Last Updated on by
Everybody is getting in on the Instagram action these days – even architects and the buildings they design.
And there’s probably no better example of this out there than New York City’s latest tourist trap, Hudson Yards’ Vessel, which photographer Rene Clement calls an “instagrammable paradise,” according to CBS2.
Claim Your Free Camera Craft Cheat Sheet
Print it out and keep it for when you really need it - when you're out shooting!
But the ticket to this paradise comes with some rarely read terms and conditions that have transformed the Vessel into the Internet’s latest controversy.
Apparently, when you buy a ticket, you also agree to the Vessel’s terms for photography that read, “I hereby grant to company and its affiliates the right to re-post, share, publish, promote and distribute the Vessel Media.”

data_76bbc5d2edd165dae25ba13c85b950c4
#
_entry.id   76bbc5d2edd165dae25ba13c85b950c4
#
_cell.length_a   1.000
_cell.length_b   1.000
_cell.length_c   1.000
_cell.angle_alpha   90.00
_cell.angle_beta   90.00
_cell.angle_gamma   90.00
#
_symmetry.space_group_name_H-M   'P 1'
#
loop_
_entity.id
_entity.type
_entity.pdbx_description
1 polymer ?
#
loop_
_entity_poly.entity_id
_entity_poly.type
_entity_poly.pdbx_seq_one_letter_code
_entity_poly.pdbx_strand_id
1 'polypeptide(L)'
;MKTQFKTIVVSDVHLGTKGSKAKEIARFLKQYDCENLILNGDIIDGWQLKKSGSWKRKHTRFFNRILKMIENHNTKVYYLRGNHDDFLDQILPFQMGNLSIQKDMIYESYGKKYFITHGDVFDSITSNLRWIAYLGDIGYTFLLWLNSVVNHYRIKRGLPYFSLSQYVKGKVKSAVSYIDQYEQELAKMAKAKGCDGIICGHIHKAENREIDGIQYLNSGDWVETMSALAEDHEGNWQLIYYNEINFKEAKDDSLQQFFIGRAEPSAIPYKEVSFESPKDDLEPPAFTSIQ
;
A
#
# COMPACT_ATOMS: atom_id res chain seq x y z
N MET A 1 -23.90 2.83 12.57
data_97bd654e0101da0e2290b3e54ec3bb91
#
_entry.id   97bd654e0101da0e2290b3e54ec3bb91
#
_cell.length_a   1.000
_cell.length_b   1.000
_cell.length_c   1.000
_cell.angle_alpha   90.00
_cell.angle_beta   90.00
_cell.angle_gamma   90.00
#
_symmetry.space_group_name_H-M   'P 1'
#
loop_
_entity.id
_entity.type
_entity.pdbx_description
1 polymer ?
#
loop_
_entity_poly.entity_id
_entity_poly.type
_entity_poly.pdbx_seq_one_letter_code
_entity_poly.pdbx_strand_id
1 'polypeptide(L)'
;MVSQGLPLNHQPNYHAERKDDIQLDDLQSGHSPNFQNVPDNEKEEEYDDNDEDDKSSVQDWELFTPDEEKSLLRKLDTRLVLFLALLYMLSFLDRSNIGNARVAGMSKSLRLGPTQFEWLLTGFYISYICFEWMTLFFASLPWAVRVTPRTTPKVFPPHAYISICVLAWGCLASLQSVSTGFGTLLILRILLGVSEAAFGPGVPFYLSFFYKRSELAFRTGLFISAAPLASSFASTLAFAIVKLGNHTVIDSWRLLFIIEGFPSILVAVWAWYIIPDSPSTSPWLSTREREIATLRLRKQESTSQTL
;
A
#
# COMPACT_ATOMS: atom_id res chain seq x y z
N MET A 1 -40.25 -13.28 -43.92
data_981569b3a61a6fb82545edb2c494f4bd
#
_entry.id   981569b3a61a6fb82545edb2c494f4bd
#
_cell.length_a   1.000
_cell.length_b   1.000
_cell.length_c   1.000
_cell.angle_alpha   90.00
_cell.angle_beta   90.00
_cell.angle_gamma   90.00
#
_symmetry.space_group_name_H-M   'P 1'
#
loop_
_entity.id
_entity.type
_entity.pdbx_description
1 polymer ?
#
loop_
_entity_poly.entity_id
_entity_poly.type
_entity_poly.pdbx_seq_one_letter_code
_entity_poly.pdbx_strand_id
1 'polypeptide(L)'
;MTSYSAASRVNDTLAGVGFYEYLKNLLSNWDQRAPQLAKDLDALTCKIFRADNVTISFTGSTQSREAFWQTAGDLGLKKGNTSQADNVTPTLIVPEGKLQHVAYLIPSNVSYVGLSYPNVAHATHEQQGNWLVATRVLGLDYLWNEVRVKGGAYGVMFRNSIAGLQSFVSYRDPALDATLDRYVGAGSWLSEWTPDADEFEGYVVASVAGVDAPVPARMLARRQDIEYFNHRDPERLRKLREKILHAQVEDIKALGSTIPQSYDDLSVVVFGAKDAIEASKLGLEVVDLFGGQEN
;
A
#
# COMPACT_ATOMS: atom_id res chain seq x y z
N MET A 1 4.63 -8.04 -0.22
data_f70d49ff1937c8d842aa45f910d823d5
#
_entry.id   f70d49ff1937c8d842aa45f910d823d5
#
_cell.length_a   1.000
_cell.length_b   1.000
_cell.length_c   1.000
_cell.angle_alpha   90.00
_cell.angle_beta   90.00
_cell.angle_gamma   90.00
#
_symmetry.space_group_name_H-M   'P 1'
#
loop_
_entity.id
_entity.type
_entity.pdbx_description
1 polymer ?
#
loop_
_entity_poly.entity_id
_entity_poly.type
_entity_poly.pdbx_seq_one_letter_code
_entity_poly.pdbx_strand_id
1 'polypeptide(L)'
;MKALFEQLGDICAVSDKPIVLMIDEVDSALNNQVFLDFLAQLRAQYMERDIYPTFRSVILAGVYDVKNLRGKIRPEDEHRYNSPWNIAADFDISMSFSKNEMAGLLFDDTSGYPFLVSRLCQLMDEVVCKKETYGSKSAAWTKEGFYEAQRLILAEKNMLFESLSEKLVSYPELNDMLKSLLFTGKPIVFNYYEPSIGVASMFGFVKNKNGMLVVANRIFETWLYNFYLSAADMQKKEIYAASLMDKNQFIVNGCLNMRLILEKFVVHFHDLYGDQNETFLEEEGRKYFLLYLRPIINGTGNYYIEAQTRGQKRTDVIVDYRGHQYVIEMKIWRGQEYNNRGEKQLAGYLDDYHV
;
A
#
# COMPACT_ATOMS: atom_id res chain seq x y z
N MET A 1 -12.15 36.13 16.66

Um, that’s a big no from most of us.
Granted, you can take pictures of the “outside” of the structure without having to surrender your rights to the Vessel (which is probably the most sci-fi line I will ever write in this blog), but if you want those dynamic interior shots, you better agree to these terms.
It goes further, stating that the “Company has the unconditional, irrevocable right to reproduce, display and use the Recordings, including for advertising, marketing and promotional purposes, in all media and formats, whether now known or later developed.”
Of course, a couple of people found this distasteful, with some even calling it disgusting.
Never fear, however, because the issue has caught the eye of NYC councilman Ben Kallos who vowed to pass a law making these kinds of conditions illegal, saying, “I don’t think that Hudson Yards should be allowed to take someone’s identity or their photos and sell them and that’s why I’m introducing legislation in New York City to make it illegal.”
Yet, as CBS2 gamely points out, a lot of social media platforms also have “overreaching” rights to what you post on the platform.
Just the other day we covered a story about how SmugMug had to clarify Creative Commons rights in its photo archives when a news report erroneously implied that a company was using Flickr community member photos for AI facial recognition training.